The third role of the deacon in unison with that of Minister of Service and Word is that of Minister of the Eucharist. The deacon has an assigned, formal role in the celebration of Mass. While he performs a function at Eucharist, the far more important consideration is symbolic. What the deacon expresses by his close association with the Eucharistic celebration of faith is the attachment of himself to Jesus in the expression of the paschal mystery. For with the Son of God, the deacon is willing to die to himself and become one with Jesus in the return gift to the Father – a reality that is made present in each celebration of Mass and which especially authenticates the deacon as Servant.
St. Augustine highlighted this reality as it was witnessed by St. Lawrence, an early deacon martyr of the Church. In a homily, Augustine stated: “As you have often heard, Lawrence was a deacon of the Church at Rome. There he ministered the sacred blood of Christ; there for the sake of Christ’s name he poured out his own blood. Saint John the apostle was evidently teaching us about the mystery of the Lord’s supper when he wrote: ‘Just as Christ laid down his life for us, so we ought to lay down our lives for the brethren.’ My brethren, Lawrence understood this and, understanding, he acted on it. Just as he had partaken of a gift of self at the table of the Lord, so he prepared to offer such a gift. In his life he loved Christ; in his death he followed in his footsteps” (Sermon 304).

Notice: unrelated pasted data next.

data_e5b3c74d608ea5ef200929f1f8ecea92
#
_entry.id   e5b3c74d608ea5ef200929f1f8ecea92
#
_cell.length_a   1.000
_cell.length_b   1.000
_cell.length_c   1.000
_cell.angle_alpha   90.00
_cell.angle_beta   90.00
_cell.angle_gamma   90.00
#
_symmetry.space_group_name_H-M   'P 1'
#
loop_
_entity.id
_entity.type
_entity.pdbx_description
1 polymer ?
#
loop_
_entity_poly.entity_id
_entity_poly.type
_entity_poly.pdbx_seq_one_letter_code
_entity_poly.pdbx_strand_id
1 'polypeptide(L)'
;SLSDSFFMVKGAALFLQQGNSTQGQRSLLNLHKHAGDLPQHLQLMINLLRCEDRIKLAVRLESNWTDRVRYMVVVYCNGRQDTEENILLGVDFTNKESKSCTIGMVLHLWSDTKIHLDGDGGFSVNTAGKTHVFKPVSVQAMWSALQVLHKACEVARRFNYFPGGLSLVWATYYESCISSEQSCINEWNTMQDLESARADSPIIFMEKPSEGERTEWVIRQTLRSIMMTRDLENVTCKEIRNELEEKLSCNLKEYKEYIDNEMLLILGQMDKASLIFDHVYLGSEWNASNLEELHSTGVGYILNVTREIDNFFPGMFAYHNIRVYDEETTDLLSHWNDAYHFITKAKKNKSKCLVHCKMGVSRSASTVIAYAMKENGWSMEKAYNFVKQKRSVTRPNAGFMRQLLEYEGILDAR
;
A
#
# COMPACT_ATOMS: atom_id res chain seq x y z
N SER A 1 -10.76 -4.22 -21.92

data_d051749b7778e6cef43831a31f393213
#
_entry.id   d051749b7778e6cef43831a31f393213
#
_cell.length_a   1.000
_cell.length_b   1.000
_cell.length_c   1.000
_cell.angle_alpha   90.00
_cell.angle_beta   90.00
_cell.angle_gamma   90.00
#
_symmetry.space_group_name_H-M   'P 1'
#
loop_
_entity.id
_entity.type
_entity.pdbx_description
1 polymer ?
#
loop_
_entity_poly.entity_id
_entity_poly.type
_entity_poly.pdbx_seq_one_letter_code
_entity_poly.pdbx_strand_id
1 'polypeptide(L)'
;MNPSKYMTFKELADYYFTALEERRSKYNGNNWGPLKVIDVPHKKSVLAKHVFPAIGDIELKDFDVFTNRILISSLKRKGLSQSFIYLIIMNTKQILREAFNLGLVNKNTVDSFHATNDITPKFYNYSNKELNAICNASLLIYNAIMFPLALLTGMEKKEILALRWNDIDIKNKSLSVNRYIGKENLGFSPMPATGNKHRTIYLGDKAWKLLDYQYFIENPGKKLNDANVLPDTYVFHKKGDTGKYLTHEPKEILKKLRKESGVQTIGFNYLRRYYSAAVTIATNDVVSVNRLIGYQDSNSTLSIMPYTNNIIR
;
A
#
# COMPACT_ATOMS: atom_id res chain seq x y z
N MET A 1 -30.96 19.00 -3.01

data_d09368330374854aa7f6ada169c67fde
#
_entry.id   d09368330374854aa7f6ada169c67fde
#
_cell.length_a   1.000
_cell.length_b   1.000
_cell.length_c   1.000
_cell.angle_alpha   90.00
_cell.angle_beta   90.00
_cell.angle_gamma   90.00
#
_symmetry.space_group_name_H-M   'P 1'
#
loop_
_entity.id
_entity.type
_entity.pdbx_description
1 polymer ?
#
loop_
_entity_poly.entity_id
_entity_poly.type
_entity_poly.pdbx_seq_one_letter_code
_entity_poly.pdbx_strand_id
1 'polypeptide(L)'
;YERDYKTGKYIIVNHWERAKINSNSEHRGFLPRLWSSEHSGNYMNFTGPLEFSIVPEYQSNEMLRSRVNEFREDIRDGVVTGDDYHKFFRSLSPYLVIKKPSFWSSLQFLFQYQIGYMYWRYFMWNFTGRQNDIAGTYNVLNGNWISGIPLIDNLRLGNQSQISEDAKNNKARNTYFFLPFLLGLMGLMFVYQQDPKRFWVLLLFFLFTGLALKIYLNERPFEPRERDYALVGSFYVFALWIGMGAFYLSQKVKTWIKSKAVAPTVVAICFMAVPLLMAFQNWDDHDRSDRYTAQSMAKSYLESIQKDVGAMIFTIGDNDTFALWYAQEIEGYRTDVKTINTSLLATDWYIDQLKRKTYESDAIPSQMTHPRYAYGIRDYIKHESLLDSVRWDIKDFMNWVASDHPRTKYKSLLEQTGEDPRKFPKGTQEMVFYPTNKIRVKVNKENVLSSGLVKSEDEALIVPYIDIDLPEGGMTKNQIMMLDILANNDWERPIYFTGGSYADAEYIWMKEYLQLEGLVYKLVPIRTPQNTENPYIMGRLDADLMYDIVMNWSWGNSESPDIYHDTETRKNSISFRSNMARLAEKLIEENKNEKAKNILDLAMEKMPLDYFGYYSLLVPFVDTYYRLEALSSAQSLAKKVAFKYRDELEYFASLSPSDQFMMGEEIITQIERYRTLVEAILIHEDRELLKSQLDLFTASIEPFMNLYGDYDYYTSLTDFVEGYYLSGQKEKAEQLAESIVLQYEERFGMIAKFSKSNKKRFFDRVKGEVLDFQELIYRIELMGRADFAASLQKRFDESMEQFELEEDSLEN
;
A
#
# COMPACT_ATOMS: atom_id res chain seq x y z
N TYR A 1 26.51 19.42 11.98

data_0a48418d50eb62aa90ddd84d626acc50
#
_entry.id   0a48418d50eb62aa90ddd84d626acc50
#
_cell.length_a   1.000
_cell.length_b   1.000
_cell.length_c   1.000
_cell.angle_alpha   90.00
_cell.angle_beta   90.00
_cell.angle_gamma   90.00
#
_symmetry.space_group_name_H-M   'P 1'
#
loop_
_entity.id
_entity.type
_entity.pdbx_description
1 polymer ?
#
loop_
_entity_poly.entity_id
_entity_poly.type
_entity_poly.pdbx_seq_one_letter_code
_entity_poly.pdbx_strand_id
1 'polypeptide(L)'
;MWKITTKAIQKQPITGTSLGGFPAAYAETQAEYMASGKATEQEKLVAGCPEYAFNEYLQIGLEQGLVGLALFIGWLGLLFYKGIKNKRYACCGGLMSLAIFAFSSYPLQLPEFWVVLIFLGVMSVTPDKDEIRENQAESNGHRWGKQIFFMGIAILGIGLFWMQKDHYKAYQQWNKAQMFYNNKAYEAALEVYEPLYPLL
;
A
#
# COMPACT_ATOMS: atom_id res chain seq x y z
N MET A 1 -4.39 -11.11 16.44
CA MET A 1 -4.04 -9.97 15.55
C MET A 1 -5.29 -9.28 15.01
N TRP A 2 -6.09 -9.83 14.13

We welcome the two men ordained to the Order of Deacon today. They are a gift to the Diocese of Quincy. Their particular role as members of this Body is inspiring to us all – encouraging us, each in his own way, to re-dedicate ourselves to the vital, irreplaceable role that Christ has entrusted to each of us.
I had a fresh insight into what the impact of the presence of the Church, of God’s Body, can be in our turbulent world which can breed discouragement because of its secular and amoral culture. On my return trip home from Puerto Rico from the Caribbean, I was seated next to a young man. I always try to travel with my black clergy shirt. He asked me, “Where are you heading.” I responded, “To Peoria, Illinois.” He told me that he was born in Bloomington and now they live in Miami.
As our conversation deepened, he asked me whether I believed in God. “Very definitely,” I assured him. When I asked him the same question, he demurred and shrugged his shoulders. I asked him, then, what the Church meant to him. He smiled slightly, and said, “The Church, indeed its Believers, are those who give Hope.”
We have to be people who radiate Hope. We need to bring this great gift to others and enable them in some fashion to see beyond their discouraging, limited circumstances to an appreciation of their personal value.
We are grateful to the two deacons, to their brothers and sisters already ordained to this Order, to their families and spouses, those who are married, for being dedicated to their particular role in the Body of Christ so that this body, Christ alive in our world today, indeed all of us together, may be the vehicle of Hope for our brothers and sisters in the human family.
The Rt. Rev. J. Alberto Morales, OSB